New minimally invasive diagnostic technology for brain cancers
Currently, there is no way to accurately diagnose the presence of brain tumors without actually cutting into the skull. Nor is there a reliable method for monitoring the progression of brain cancer. But in a paper, published online in the journal Neuro-Oncology, an international group of researchers at UC San Diego Moores Cancer Center, the Brigham and Women’s Hospital and Georg-August University in Germany describe a non-surgical method that may do both with remarkable accuracy.             In a study of 118 patients with different types of brain cancers, researchers focused on the presence and abundance of different microRNAs in patients’ cerebrospinal fluid (CSF).  MicroRNAs are short, single-stranded RNA molecules that help regulate gene expression. They have proven to be effective biomarkers for other conditions and can be accurately measured simply and inexpensively.            That utility appears to hold true for brain cancer as well. The scientists report that they found significantly increased levels of two specific types of miRNA in the CSF of patients with glioblastoma and brain metastasis of breast and lung cancer, compared to tumors in remission and a variety of non-neoplastic conditions.             Patients with brain metastases but no other pathologic conditions showed highly elevated levels of other types of miRNA, allowing researchers to discriminate between glioblastoma and metastatic brain tumors.            The scientists were able to achieve these diagnoses by measuring as few as seven miRNAs. Their accuracy rate was very high: 91 to 99 percent.            In addition, they reported that disease activity and treatment response can be monitored by regularly profiling microRNA levels in the CSF of glioblastoma and non-small cell lung carcinoma patients.            "This is just the beginning,” said co-senior author Santosh Kesari, MD, PhD, director of Neuro-Oncology and Translational Neuro-Oncology Laboratories at UC San Diego. “We will continue to lead discovers of novel biomarkers in CSF, blood and other body fluids using the latest technologies to better detect oncological and neurological diseases which will allow us to optimize outcomes in our patients.”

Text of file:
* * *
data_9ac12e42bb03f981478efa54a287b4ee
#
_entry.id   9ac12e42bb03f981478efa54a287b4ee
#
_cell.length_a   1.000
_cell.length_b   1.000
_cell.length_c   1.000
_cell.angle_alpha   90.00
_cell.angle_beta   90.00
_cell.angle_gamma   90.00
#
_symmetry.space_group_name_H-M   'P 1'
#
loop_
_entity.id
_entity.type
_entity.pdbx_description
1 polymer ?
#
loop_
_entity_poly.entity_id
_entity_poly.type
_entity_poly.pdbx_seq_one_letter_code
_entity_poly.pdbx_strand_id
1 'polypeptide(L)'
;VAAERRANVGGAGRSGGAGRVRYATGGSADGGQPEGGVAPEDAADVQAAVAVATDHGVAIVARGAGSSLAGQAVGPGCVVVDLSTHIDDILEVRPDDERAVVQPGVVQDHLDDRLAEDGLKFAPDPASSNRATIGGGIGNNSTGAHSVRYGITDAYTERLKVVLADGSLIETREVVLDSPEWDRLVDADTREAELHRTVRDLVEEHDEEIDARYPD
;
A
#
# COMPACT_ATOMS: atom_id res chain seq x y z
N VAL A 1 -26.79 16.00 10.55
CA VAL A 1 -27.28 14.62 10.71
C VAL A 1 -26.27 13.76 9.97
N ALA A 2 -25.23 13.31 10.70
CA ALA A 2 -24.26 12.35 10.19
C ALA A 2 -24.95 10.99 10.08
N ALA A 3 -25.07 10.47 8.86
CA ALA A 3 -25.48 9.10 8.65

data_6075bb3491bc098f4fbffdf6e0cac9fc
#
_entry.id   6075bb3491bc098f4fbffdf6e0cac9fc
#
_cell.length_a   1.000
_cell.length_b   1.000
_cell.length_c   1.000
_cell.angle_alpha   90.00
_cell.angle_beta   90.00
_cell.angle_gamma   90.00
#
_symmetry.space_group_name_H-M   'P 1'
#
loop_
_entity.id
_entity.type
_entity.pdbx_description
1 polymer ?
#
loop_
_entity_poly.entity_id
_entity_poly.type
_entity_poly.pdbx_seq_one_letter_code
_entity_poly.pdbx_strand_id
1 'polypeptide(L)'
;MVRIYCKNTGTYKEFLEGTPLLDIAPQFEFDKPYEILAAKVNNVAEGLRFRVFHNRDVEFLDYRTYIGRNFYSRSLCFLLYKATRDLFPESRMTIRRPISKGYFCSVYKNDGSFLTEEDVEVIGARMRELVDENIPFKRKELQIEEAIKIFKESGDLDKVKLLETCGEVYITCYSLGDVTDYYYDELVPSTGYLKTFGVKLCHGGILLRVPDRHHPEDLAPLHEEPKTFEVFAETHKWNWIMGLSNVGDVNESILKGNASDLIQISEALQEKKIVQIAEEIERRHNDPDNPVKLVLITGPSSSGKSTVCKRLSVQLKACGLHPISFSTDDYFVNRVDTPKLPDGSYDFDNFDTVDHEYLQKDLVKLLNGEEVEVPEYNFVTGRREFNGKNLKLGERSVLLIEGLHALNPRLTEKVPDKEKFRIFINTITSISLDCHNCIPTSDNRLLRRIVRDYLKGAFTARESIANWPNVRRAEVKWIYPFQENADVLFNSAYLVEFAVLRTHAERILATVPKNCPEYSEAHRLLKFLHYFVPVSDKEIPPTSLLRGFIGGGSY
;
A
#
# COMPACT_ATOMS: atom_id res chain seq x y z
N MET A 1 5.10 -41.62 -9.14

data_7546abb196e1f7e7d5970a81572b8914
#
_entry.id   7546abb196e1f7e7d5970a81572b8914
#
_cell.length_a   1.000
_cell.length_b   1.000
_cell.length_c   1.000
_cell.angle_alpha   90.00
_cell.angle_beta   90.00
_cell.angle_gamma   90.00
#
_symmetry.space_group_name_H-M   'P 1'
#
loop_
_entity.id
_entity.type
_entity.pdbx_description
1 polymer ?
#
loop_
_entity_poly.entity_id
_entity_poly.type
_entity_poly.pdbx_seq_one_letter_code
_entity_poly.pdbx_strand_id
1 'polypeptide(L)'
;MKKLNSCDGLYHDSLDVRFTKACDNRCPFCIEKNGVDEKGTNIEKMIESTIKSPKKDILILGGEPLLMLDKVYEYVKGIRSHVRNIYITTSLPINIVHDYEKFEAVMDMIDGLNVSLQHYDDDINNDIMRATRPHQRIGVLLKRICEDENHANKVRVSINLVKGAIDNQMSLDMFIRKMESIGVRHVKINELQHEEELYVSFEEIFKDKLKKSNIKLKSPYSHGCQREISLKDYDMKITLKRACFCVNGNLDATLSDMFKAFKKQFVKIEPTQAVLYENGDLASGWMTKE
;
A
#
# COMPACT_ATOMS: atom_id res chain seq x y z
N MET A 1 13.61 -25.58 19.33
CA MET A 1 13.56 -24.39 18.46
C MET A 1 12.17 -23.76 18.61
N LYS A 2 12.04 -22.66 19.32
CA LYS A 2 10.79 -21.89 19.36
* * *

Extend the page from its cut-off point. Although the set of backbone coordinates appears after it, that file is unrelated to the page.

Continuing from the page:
“The test needs to be further developed before it is used in a clinical setting,” said Kesari, “but I expect it could be particularly valuable for patients who are not surgical candidates due to the tumor’s size or location, or due to an underlying medical condition.”            Scott Lippman, MD, the new director of the UC San Diego Moores Cancer Center, lauded the international collaboration and its potential: “This work exemplifies our renewed emphasis on translating molecular discovery into clinical advances that improve the lives of patients here and worldwide.”

New minimally invasive diagnostic technology for brain cancers

Currently, there is no way to accurately diagnose the presence of brain tumors without actually cutting into the skull. Nor is there a reliable method for monitoring the progression of brain cancer. But in a paper, published online in the journal Neuro-Oncology, an international group of researchers at UC San Diego Moores Cancer Center, the Brigham and Women’s Hospital and Georg-August University in Germany describe a non-surgical method that may do both with remarkable accuracy.
           
In a study of 118 patients with different types of brain cancers, researchers focused on the presence and abundance of different microRNAs in patients’ cerebrospinal fluid (CSF).  MicroRNAs are short, single-stranded RNA molecules that help regulate gene expression. They have proven to be effective biomarkers for other conditions and can be accurately measured simply and inexpensively.
           
That utility appears to hold true for brain cancer as well. The scientists report that they found significantly increased levels of two specific types of miRNA in the CSF of patients with glioblastoma and brain metastasis of breast and lung cancer, compared to tumors in remission and a variety of non-neoplastic conditions.
           
Patients with brain metastases but no other pathologic conditions showed highly elevated levels of other types of miRNA, allowing researchers to discriminate between glioblastoma and metastatic brain tumors.
           
The scientists were able to achieve these diagnoses by measuring as few as seven miRNAs. Their accuracy rate was very high: 91 to 99 percent.
           
In addition, they reported that disease activity and treatment response can be monitored by regularly profiling microRNA levels in the CSF of glioblastoma and non-small cell lung carcinoma patients.
           
"This is just the beginning,” said co-senior author Santosh Kesari, MD, PhD, director of Neuro-Oncology and Translational Neuro-Oncology Laboratories at UC San Diego. “We will continue to lead discovers of novel biomarkers in CSF, blood and other body fluids using the latest technologies to better detect oncological and neurological diseases which will allow us to optimize outcomes in our patients.”

“The test needs to be further developed before it is used in a clinical setting,” said Kesari, “but I expect it could be particularly valuable for patients who are not surgical candidates due to the tumor’s size or location, or due to an underlying medical condition.”
           
Scott Lippman, MD, the new director of the UC San Diego Moores Cancer Center, lauded the international collaboration and its potential: “This work exemplifies our renewed emphasis on translating molecular discovery into clinical advances that improve the lives of patients here and worldwide.”

Notes

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    Chercher le microARN pour dépister les tumeurs cérébrales
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